Due to the global life expectancy reaching a record of 71.4 years, the healthcare system is facing immense pressure to deal with an aging population’s many health problems. In some cases, many serious medical conditions are avoidable with healthier lifestyle choices or an early diagnosis.
If you want to ensure you live to a long age, you must have a proactive approach to your health. To do so, read about the below four major health challenges in the world today and how you can help combat them through an improved lifestyle.
- Heart Disease and Stroke
According to the World Health Organization (WHO), 15 million people lost their lives due to ischemic heart disease or a stroke in 2015 alone. Additional cardiovascular diseases are also causing the deaths of 31% of the world’s population. These are incredibly high figures.
If you want to ensure you do not add to the shocking statistic, you must review your diet and think twice about what you ingest. Prevent cardiovascular disease or a stroke by reducing your consumption of salt, alcohol, and tobacco. You should also enjoy regular physical activity at least three times a week, which can be met by heading to the gym, joining a sports team or running with a friend. Furthermore, ensure you add more fruit and vegetables onto your plate, and reduce your meat consumption and stop eating overly fatty foods altogether. These are all examples of how you can make small easy changes to your lifestyle that will potentially go a long way in positively affecting your overall health and wellbeing.
Diabetes is a chronic condition caused by unusually high blood glucose levels. Unfortunately, it can lead to various chronic and acute medical conditions, such as cognitive impairment, glaucoma, congestive heart failure, peripheral neuropathy, and more.
Diabetes is, however, placed into two categories: type 1 and type 2. Treatment for type 1 includes insulin, while type 2 will require patients to take medication such as metformin or repaglinide. You can also manage or prevent diabetes with lifestyle modifications, includingneuropathy therapy, enjoying regular exercise and consuming fiber rich whole grains, fruits, and vegetables, while reducing your intake of high-fat such as whole milk, fried foods and cheeses. People with type 2 diabetes should also move more each day, lessen their stress and also track their progress.
- Drug or Alcohol Addiction
Shockingly, 51.8% of the US population who are aged 12 or older reportedly drink alcohol. 8.9% of the population over the age of 12 also meet the criteria for either a drug or alcohol use disorder. This roughly equates to 22.1 million people in America; startling figures, to say the least.
Living with an addiction cannot only take its toll on a person’s mental or physical health, but it can impact almost every aspect of their life, such as their relationships, career, and finances. That’s why it’s so crucial to seek help if you are currently living with an addiction. Take the first step towards recovery by learning more about an effective drug rehab center. If it is a friend or family member, be sure to tackle the subject with caution. You should not overwhelm them, and sometimes bringing in a professional who can help with an intervention can help show the person living with an addiction the road to recovery more clearly. Sharing the problem is the first step, and through opening up and sharing the issues they are facing, whoever is going through the problem will immediately find it easier to seek help. Take each step at a time as it will most likely be a long road to recovery, but through support and professional help, even those really struggling can find a way through.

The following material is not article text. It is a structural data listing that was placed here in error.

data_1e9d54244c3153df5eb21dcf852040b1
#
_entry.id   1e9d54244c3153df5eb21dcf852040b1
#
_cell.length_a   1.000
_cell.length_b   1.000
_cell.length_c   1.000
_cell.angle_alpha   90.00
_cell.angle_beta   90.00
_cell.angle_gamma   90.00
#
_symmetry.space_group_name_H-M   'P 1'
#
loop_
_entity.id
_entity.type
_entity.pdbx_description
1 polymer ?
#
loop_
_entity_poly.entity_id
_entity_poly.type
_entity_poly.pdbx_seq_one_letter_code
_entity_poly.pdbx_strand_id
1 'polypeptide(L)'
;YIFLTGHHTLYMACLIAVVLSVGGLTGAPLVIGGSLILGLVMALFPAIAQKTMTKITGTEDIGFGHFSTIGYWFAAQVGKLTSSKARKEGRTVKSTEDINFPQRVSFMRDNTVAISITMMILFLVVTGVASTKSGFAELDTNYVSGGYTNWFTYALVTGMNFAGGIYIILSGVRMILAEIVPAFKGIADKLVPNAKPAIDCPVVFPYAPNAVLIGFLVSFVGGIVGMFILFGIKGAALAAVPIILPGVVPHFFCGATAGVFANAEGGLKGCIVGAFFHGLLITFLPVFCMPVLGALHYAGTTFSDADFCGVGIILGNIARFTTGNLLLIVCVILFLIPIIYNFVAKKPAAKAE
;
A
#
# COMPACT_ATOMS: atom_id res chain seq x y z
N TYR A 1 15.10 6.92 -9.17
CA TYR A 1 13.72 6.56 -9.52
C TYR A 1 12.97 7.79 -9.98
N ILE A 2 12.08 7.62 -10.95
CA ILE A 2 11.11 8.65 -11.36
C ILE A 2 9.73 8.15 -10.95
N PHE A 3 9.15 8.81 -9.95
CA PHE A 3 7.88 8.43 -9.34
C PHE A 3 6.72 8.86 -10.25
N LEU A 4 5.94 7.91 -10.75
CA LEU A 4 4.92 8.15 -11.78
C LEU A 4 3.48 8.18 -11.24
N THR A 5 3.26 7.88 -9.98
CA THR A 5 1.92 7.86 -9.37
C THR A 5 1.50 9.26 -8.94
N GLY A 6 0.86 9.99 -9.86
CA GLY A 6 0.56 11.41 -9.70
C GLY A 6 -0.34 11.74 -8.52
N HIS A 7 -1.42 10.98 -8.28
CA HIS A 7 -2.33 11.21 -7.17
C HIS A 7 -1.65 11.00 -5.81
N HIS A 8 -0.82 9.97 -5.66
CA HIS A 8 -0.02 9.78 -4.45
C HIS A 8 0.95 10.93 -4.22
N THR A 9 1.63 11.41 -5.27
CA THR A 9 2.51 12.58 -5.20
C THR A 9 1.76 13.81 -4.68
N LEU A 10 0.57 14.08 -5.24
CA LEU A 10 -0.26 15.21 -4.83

- Kidney Disease
Renal failure continues to be one of the biggest medical concerns across the globe. It’s believed more than two million people die prematurely each year due to a lack of kidney failure treatment. The cause of acute kidney failure can vary from blood loss and shock to infections and dehydration. If a kidney cannot function for three months, this can lead to a diagnosis of chronic kidney disease.
To prevent kidney disease, decrease your protein and salt intake (no more than 6g a day), regularly drink fluids (cut down your alcohol intake), maintain a healthy body weight, and quit smoking. A healthy diet includes plenty of fruit and vegetables, starchy meals such as potatoes, rice or pasta, and low levels of saturated fat. Furthermore, if you have underlying conditions such as diabetes or high blood pressure, you need to manage these carefully. It’s also important to speak with a doctor about the possibility of kidney failure if you are living with hypertension.